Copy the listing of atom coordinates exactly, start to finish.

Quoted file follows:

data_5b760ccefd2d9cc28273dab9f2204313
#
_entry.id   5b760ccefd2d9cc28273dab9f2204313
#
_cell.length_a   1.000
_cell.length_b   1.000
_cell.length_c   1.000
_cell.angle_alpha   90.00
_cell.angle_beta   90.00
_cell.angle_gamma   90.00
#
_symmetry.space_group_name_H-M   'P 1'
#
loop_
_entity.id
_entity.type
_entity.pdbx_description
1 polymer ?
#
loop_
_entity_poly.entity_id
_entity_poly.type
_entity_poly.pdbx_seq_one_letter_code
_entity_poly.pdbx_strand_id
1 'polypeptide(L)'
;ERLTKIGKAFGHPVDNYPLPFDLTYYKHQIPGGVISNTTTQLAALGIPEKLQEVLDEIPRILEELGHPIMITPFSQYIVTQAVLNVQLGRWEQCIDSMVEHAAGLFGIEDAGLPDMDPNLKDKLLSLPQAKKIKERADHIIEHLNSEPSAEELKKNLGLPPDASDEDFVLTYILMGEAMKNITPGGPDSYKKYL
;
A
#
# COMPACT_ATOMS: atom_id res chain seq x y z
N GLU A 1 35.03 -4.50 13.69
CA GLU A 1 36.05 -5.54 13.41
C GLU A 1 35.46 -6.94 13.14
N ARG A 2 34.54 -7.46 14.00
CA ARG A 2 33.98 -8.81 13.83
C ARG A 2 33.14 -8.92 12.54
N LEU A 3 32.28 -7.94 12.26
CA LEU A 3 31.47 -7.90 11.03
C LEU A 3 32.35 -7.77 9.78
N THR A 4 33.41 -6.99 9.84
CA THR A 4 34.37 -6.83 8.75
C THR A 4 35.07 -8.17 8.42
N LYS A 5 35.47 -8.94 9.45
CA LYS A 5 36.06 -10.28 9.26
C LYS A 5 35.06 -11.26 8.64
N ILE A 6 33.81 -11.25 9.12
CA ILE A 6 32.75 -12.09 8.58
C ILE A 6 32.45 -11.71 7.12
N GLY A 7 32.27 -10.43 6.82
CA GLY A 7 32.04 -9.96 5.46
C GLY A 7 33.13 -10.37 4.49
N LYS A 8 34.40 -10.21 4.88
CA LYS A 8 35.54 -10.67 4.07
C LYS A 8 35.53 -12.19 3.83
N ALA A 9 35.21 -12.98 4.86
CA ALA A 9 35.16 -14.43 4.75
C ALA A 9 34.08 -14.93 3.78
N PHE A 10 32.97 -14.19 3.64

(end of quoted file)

data_5b760ccefd2d9cc28273dab9f2204313
#
_entry.id   5b760ccefd2d9cc28273dab9f2204313
#
_cell.length_a   1.000
_cell.length_b   1.000
_cell.length_c   1.000
_cell.angle_alpha   90.00
_cell.angle_beta   90.00
_cell.angle_gamma   90.00
#
_symmetry.space_group_name_H-M   'P 1'
#
loop_
_entity.id
_entity.type
_entity.pdbx_description
1 polymer ?
#
loop_
_entity_poly.entity_id
_entity_poly.type
_entity_poly.pdbx_seq_one_letter_code
_entity_poly.pdbx_strand_id
1 'polypeptide(L)'
;ERLTKIGKAFGHPVDNYPLPFDLTYYKHQIPGGVISNTTTQLAALGIPEKLQEVLDEIPRILEELGHPIMITPFSQYIVTQAVLNVQLGRWEQCIDSMVEHAAGLFGIEDAGLPDMDPNLKDKLLSLPQAKKIKERADHIIEHLNSEPSAEELKKNLGLPPDASDEDFVLTYILMGEAMKNITPGGPDSYKKYL
;
A
#
# COMPACT_ATOMS: atom_id res chain seq x y z
N GLU A 1 35.03 -4.50 13.69
CA GLU A 1 36.05 -5.54 13.41
C GLU A 1 35.46 -6.94 13.14
N ARG A 2 34.54 -7.46 14.00
CA ARG A 2 33.98 -8.81 13.83
C ARG A 2 33.14 -8.92 12.54
N LEU A 3 32.28 -7.94 12.26
CA LEU A 3 31.47 -7.90 11.03
C LEU A 3 32.35 -7.77 9.78
N THR A 4 33.41 -6.99 9.84
CA THR A 4 34.37 -6.83 8.75
C THR A 4 35.07 -8.17 8.42
N LYS A 5 35.47 -8.94 9.45
CA LYS A 5 36.06 -10.28 9.26
C LYS A 5 35.06 -11.26 8.64
N ILE A 6 33.81 -11.25 9.12
CA ILE A 6 32.75 -12.09 8.58
C ILE A 6 32.45 -11.71 7.12
N GLY A 7 32.27 -10.43 6.82
CA GLY A 7 32.04 -9.96 5.46
C GLY A 7 33.13 -10.37 4.49
N LYS A 8 34.40 -10.21 4.88
CA LYS A 8 35.54 -10.67 4.07
C LYS A 8 35.53 -12.19 3.83
N ALA A 9 35.21 -12.98 4.86
CA ALA A 9 35.16 -14.43 4.75
C ALA A 9 34.08 -14.93 3.78
N PHE A 10 32.97 -14.19 3.64